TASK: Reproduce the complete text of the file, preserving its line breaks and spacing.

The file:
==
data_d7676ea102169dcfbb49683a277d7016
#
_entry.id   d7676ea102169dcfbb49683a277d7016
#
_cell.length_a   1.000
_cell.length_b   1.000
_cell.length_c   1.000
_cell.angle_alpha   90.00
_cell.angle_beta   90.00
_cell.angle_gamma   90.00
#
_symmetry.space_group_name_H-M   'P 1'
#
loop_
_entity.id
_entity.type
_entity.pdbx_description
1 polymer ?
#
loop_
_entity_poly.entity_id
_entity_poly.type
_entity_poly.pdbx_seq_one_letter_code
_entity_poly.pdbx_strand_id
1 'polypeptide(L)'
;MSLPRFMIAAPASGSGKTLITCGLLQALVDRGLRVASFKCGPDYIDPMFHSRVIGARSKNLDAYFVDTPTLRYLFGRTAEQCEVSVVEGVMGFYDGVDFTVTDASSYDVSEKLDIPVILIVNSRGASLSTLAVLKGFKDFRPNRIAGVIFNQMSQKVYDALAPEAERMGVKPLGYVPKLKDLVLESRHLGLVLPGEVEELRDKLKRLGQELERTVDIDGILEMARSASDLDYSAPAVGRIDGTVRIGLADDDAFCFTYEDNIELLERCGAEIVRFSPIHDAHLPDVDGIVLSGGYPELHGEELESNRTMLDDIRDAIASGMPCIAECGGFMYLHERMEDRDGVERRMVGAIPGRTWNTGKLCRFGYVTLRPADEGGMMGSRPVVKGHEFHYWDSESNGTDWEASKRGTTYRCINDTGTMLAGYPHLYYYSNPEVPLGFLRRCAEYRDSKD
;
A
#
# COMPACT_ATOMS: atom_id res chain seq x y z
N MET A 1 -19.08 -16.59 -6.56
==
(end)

data_d7676ea102169dcfbb49683a277d7016
#
_entry.id   d7676ea102169dcfbb49683a277d7016
#
_cell.length_a   1.000
_cell.length_b   1.000
_cell.length_c   1.000
_cell.angle_alpha   90.00
_cell.angle_beta   90.00
_cell.angle_gamma   90.00
#
_symmetry.space_group_name_H-M   'P 1'
#
loop_
_entity.id
_entity.type
_entity.pdbx_description
1 polymer ?
#
loop_
_entity_poly.entity_id
_entity_poly.type
_entity_poly.pdbx_seq_one_letter_code
_entity_poly.pdbx_strand_id
1 'polypeptide(L)'
;MSLPRFMIAAPASGSGKTLITCGLLQALVDRGLRVASFKCGPDYIDPMFHSRVIGARSKNLDAYFVDTPTLRYLFGRTAEQCEVSVVEGVMGFYDGVDFTVTDASSYDVSEKLDIPVILIVNSRGASLSTLAVLKGFKDFRPNRIAGVIFNQMSQKVYDALAPEAERMGVKPLGYVPKLKDLVLESRHLGLVLPGEVEELRDKLKRLGQELERTVDIDGILEMARSASDLDYSAPAVGRIDGTVRIGLADDDAFCFTYEDNIELLERCGAEIVRFSPIHDAHLPDVDGIVLSGGYPELHGEELESNRTMLDDIRDAIASGMPCIAECGGFMYLHERMEDRDGVERRMVGAIPGRTWNTGKLCRFGYVTLRPADEGGMMGSRPVVKGHEFHYWDSESNGTDWEASKRGTTYRCINDTGTMLAGYPHLYYYSNPEVPLGFLRRCAEYRDSKD
;
A
#
# COMPACT_ATOMS: atom_id res chain seq x y z
N MET A 1 -19.08 -16.59 -6.56